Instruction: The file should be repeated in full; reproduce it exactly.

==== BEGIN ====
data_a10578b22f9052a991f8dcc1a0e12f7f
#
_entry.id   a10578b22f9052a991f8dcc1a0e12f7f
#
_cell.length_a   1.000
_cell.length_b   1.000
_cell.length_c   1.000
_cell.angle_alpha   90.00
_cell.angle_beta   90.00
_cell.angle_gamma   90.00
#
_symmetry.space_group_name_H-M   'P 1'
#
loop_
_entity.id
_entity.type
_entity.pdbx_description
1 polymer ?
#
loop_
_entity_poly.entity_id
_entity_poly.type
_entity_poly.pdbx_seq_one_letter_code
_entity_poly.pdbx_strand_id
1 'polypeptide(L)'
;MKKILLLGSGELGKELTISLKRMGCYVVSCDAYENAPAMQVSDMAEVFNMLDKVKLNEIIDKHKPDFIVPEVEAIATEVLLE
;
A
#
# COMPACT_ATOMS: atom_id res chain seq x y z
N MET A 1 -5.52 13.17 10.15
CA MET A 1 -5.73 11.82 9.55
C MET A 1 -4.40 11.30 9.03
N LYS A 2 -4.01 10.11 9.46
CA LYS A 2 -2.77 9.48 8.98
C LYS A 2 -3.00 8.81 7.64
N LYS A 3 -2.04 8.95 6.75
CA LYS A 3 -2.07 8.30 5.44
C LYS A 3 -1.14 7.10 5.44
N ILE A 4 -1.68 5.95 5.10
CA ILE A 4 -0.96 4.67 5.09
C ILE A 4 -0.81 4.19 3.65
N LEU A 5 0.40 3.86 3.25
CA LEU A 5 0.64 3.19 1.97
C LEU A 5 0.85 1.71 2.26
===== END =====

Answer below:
data_a10578b22f9052a991f8dcc1a0e12f7f
#
_entry.id   a10578b22f9052a991f8dcc1a0e12f7f
#
_cell.length_a   1.000
_cell.length_b   1.000
_cell.length_c   1.000
_cell.angle_alpha   90.00
_cell.angle_beta   90.00
_cell.angle_gamma   90.00
#
_symmetry.space_group_name_H-M   'P 1'
#
loop_
_entity.id
_entity.type
_entity.pdbx_description
1 polymer ?
#
loop_
_entity_poly.entity_id
_entity_poly.type
_entity_poly.pdbx_seq_one_letter_code
_entity_poly.pdbx_strand_id
1 'polypeptide(L)'
;MKKILLLGSGELGKELTISLKRMGCYVVSCDAYENAPAMQVSDMAEVFNMLDKVKLNEIIDKHKPDFIVPEVEAIATEVLLE
;
A
#
# COMPACT_ATOMS: atom_id res chain seq x y z
N MET A 1 -5.52 13.17 10.15
CA MET A 1 -5.73 11.82 9.55
C MET A 1 -4.40 11.30 9.03
N LYS A 2 -4.01 10.11 9.46
CA LYS A 2 -2.77 9.48 8.98
C LYS A 2 -3.00 8.81 7.64
N LYS A 3 -2.04 8.95 6.75
CA LYS A 3 -2.07 8.30 5.44
C LYS A 3 -1.14 7.10 5.44
N ILE A 4 -1.68 5.95 5.10
CA ILE A 4 -0.96 4.67 5.09
C ILE A 4 -0.81 4.19 3.65
N LEU A 5 0.40 3.86 3.25
CA LEU A 5 0.64 3.19 1.97
C LEU A 5 0.85 1.71 2.26